Electrical fun

Firstly, for those who may have missed it, check out N’s first blog post further down – Blogged up.

Both N and I have been bemused since we arrived by the disparity between the sophistication of American society (videos that know what you want to watch, crossing lights that tell you how long you have left before the lights change, etc.) and the stone-age nature of certain other aspects, most notably their financial and electrical systems.

Consider the humble plug. Being Brits, we can be smug in the knowledge that the UK plug design is one of the most over-engineered designs in the world. However, let’s start from scratch and think about the qualities you would like from a plug that connects you to a highly dangerous 110 volt electricity supply. First you would want it to conduct electricity and actually connect you to the supply. Well, there are relatively few problems here, although if you wiggle a US plug a little, you can get the lights to flicker quite satisfactorily. Secondly, you’d probably look for some sort of safety feature that would prevent you from electrocuting yourself. Nope. Nada. The US is quite happy to leave two bare metal prongs dangling out of the wall, that can be easily grasped should you wish to end yourself. And thirdly, you might ask for a certain degree of robustness, such that a gentle tug on the cable wouldn’t disconnect you (or expose those live metal parts). Again, the US plug fails on this dimension. Even high power devices like the iron will happlily dangle from the socket given the slightest provocation. What is even more amazing is that the heavy power supply transformers that are required for many electrical devices, and which are usually connected to UK plugs by a separate cable, are part of the plug here. So you have a heavy power supply literally hanging from two spindly metal prongs on the wall. Not good.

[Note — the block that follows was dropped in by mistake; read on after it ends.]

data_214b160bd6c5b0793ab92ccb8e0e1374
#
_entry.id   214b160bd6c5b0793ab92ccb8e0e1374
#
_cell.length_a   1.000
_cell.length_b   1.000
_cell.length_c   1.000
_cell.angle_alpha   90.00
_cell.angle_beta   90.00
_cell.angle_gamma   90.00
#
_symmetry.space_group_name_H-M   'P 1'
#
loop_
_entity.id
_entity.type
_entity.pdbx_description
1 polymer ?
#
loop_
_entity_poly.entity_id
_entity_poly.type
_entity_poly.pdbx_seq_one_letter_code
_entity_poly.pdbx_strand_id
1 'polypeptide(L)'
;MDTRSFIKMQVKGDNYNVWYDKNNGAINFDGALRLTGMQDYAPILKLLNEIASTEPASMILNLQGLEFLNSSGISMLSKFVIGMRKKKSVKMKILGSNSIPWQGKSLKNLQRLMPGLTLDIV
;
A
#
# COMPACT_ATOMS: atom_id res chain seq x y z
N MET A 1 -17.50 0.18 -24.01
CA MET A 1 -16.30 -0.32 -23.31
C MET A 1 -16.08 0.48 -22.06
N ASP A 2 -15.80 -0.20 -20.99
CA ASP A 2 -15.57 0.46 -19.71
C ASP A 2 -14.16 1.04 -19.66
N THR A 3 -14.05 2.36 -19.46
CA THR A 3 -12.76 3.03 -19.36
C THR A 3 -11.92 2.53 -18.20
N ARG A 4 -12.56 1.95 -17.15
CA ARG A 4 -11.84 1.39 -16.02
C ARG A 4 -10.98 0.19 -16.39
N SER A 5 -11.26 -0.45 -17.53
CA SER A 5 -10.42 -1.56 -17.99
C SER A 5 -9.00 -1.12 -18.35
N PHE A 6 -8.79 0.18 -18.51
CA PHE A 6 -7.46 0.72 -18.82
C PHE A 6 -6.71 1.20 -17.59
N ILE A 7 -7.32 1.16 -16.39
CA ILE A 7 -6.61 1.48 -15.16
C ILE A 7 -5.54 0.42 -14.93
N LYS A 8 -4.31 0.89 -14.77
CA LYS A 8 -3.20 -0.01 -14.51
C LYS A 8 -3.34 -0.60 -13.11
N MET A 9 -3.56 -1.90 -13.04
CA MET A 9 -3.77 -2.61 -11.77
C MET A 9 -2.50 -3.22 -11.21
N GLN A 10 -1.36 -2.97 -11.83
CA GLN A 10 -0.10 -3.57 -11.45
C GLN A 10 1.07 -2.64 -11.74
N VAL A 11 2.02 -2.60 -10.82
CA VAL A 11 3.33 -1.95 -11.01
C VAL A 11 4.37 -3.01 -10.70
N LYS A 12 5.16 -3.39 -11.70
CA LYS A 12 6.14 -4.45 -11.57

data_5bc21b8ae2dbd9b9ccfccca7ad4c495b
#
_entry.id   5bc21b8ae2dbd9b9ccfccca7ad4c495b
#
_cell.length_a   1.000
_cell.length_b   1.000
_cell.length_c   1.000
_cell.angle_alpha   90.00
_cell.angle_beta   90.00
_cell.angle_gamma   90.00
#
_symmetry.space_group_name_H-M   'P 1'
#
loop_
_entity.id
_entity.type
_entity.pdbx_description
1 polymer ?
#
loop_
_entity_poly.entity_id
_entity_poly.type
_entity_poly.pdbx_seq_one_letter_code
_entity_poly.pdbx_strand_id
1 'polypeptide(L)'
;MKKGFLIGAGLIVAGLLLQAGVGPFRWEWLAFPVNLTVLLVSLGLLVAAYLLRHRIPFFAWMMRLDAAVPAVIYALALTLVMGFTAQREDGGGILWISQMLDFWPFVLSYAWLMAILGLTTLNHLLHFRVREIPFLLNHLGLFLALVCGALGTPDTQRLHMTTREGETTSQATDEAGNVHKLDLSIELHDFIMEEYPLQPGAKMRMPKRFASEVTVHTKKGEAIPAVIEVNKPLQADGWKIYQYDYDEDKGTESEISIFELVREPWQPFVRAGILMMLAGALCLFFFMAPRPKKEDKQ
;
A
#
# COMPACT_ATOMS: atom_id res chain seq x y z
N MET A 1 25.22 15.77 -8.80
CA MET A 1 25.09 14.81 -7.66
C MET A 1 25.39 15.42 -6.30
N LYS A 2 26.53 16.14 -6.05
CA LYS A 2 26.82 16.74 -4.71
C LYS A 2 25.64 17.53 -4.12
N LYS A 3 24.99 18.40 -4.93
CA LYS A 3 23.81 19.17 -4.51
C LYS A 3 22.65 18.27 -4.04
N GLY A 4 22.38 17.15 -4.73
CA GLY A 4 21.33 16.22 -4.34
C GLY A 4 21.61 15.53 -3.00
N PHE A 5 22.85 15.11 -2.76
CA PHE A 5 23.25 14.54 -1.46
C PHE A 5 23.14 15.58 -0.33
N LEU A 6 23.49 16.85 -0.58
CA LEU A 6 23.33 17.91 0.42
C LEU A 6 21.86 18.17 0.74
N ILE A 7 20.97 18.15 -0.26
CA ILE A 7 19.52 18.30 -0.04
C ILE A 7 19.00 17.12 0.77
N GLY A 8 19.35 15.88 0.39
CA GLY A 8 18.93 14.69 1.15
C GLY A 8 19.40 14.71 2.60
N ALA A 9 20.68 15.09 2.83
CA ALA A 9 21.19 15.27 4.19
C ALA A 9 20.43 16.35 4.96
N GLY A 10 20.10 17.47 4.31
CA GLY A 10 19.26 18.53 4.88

So my mum asked me at the weekend what things I missed about the UK. That’s what I miss. Electrical safety.

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I’m Louise, and I’m a compulsive baker, cookbook hoarder and a bit of a food geek. I learnt to cook at home, and later at Tante Marie’s cooking school in San Francisco. With a science degree and a background in IT analysis, I like to understand why a recipe works, not just how to do it. Why the rules are there and when they can be broken.

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